360° feedback can be vital in maintaining and nurturing high performing teams. Used predominantly in performance reviews, this type of feedback assesses a member of your team’s behaviours and skills.
After delivering many 360-degree feedback coaching sessions for a client’s senior team over the last few weeks, it still overwhelms me. The power of the feedback to raise peoples self-awareness and make them think about what they want to change about themselves, or not change in some cases is astounding.
What is 360-degree feedback?
As the dictionary definition states, 360 feedback is feedback that comes from all around the employee. It is provided by their direct reports, peers and manager as well as a self-assessment.
360-degree feedback can add significant value to an individual’s performance review as it holds the mirror up to them and makes them more aware of others’ perception of their strengths and weaker areas. Even acknowledging that people may have a different view can be extremely powerful and it is the precursor to any behavioural change. It often answers the ‘why should I?’ question.
360-degree feedback also reduces manager bias as input is provided confidentially from several people and any extreme differences in ratings can be looked into and team communication encouraged. Therefore it increases credibility and robustness of measurement.
What is the benefit of 360-degree feedback?
The benefits of 360-degree feedback are two-fold, being beneficial for both for the individual and the business.
For the individual:
- Increased self-awareness
- Improved self-perception accuracy
- Increased ownership of self-development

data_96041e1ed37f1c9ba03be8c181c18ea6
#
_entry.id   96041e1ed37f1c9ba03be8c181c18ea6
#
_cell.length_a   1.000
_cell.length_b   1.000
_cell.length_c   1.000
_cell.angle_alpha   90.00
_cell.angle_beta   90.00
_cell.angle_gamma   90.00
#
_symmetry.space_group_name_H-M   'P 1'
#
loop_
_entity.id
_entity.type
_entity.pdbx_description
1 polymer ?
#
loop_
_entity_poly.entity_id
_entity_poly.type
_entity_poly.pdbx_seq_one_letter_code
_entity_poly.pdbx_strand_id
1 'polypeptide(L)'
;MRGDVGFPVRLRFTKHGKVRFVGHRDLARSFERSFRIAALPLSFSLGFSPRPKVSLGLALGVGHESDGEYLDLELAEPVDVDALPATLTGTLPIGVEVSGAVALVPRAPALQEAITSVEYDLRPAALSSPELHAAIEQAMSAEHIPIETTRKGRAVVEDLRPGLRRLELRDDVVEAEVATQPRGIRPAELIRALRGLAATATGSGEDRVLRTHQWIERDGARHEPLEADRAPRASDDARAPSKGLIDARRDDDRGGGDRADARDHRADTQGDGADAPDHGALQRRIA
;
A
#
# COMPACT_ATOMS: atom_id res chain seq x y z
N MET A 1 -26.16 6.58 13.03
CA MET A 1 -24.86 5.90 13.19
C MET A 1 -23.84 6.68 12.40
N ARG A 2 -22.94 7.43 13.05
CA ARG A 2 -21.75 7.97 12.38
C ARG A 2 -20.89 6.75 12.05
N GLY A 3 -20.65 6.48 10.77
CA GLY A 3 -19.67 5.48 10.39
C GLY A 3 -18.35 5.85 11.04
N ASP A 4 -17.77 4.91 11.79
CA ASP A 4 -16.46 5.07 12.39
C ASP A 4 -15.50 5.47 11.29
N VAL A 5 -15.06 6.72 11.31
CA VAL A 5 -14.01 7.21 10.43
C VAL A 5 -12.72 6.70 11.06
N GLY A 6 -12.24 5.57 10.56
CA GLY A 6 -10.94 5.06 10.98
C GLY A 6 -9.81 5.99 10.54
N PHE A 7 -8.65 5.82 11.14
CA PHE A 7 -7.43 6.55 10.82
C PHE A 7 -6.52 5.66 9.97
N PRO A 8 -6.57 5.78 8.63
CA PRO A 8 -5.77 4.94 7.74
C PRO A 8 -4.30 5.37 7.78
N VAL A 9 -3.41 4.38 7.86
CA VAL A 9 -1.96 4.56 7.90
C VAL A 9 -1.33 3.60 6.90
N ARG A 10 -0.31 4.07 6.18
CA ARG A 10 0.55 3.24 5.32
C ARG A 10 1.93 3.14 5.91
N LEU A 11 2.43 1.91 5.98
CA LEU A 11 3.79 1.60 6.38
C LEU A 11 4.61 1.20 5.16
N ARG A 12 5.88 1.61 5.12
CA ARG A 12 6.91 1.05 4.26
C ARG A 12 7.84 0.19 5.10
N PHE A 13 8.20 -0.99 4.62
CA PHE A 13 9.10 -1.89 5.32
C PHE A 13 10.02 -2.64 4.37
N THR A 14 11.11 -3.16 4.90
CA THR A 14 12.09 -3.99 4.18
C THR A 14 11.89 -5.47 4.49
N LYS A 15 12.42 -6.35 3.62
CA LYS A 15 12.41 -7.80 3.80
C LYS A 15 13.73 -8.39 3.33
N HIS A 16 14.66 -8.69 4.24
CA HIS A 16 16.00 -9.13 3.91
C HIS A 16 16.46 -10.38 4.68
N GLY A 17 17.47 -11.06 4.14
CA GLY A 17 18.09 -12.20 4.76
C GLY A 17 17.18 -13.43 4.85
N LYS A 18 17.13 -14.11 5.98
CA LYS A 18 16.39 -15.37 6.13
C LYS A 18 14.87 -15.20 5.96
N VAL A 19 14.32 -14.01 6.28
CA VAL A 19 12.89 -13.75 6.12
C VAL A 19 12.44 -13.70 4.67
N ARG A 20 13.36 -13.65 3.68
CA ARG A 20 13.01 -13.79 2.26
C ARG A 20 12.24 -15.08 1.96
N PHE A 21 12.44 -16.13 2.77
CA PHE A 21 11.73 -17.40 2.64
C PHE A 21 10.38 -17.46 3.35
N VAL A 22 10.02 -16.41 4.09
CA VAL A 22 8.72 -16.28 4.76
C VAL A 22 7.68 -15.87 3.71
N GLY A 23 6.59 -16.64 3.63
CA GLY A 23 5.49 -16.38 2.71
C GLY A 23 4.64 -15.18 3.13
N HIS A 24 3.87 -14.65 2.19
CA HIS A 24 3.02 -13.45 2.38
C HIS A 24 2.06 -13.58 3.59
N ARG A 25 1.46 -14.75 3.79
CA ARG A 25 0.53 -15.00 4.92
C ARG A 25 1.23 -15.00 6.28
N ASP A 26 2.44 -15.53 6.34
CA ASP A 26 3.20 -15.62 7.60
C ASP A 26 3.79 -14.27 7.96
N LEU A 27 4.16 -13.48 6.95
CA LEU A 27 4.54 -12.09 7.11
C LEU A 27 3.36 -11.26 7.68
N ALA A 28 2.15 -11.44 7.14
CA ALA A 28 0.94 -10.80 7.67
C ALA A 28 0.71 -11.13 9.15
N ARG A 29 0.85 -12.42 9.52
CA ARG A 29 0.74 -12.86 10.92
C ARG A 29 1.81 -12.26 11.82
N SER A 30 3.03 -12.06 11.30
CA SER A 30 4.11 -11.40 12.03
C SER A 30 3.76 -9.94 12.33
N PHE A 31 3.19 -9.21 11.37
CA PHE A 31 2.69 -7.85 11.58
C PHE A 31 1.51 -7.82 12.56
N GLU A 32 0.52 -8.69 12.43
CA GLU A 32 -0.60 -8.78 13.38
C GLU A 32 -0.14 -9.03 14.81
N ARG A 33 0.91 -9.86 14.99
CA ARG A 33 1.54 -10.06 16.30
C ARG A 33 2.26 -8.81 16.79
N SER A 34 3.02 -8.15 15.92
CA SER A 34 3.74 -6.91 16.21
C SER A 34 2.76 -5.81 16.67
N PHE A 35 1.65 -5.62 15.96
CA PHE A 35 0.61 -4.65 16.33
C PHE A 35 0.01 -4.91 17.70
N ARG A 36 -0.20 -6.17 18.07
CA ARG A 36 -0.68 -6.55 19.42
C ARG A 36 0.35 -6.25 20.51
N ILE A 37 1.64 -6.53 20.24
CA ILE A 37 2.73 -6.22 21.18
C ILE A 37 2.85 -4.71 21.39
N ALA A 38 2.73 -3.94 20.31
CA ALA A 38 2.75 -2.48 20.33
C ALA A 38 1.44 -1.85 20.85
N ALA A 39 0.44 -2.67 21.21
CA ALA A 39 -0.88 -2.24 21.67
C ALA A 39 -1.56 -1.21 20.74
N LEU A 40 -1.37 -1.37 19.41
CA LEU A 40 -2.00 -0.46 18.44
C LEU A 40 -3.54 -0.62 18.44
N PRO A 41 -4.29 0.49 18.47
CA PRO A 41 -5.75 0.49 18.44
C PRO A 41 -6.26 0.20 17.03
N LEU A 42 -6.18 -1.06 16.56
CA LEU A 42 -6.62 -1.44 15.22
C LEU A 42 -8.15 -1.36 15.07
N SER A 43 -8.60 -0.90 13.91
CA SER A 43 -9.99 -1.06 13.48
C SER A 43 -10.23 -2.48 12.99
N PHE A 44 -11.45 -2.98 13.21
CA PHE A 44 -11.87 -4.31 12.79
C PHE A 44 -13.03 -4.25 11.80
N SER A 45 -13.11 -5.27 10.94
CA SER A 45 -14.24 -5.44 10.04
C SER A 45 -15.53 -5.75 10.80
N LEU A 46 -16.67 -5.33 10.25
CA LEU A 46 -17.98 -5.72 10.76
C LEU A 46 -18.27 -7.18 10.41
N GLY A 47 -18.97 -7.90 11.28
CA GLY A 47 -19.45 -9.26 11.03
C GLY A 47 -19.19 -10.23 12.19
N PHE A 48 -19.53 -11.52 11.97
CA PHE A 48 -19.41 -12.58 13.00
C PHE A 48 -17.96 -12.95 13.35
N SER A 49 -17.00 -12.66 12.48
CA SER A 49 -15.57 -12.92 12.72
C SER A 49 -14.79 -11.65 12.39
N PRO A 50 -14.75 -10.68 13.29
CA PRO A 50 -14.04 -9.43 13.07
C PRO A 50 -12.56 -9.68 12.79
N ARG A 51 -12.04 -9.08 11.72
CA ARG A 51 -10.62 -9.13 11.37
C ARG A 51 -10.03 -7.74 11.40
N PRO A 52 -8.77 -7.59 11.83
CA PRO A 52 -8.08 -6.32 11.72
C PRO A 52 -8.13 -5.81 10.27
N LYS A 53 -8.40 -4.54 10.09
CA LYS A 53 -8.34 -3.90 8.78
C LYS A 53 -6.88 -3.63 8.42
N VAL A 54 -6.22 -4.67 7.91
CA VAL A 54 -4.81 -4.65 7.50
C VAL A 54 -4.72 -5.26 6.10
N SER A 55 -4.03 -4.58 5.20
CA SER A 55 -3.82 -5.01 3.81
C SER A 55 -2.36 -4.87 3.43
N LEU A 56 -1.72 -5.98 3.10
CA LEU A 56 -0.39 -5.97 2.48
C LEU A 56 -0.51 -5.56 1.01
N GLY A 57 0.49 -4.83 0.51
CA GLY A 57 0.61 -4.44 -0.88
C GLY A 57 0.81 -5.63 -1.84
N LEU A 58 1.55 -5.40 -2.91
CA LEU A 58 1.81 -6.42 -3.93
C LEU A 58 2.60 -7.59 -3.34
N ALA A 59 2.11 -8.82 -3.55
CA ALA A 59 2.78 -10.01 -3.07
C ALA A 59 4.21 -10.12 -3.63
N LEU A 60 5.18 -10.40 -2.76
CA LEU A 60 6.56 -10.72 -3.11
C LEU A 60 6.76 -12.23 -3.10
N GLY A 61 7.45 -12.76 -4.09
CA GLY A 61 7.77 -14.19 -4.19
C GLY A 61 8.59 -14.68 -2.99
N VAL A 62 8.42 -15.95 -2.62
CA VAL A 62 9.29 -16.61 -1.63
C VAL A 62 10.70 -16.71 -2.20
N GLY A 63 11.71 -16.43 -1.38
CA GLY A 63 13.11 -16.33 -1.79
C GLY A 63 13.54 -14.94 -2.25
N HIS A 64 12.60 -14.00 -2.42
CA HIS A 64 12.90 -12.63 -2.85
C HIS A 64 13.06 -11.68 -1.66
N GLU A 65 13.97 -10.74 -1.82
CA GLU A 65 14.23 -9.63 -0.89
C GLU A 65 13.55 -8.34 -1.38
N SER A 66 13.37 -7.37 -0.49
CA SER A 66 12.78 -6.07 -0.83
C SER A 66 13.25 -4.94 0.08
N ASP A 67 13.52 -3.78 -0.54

- Improvement in performance
- Increased employee engagement
For the business:
- Increased awareness of expectations
- Encouraging a feedback culture
- Increased employee engagement
- Increased customer loyalty & retention
- An upturn in performance and profitability
It can also be instrumental as an assessment tool for internal people moves and promotions. It is equally effective as a “training needs analysis” for a person’s development, particularly for leadership development.
Furthermore, 360-degree feedback can then help to track progress on an individual’s development and help significantly towards quantifying the return on training investment which is notoriously difficult to do.
Measurement is one of the key benefits of 360 feedback
There is a saying that goes,
“What gets measured, gets done”
It’s a truth eternally recognised that in order for something to improve it first of all needs to be measured. The great thing about this type of feedback is it is entirely measurable.
We can also help you get the right information by advising you on:
- The right questionnaire – experience tells us it needs to be an easy process to complete. You need to ensure you are asking the right questions in your 360 survey
- Internal company briefing – all delegates and providers of feedback should attend a short briefing session. This covers the what, why, how and when aspects of the survey and boosts response rates and quality
- A simple and effective online platform – using a confidential dedicated online platform designed to securely capture feedback from delegates and feedback providers. This enhances the accuracy of the information provided and makes it easier to complete
- In-depth reporting – colour, graphical PDF reports for each delegate which includes peer benchmarking
- Personal debriefs – often the missing ingredient. An intensive coaching style de-brief with a coach ensures each delegate understands and acknowledges the key messages in their report. The debrief includes agreed key actions and the publishing of an action plan
Many of our clients conduct a 360-degree feedback survey for all key leaders and line managers annually.
As a consequence, many have moved their business culturally to where feedback is an integral part of their organisational culture. Yearly progress reports and benchmarking also allows them to see where their investments have paid back. Furthermore, it also shows them who and where needs further attention.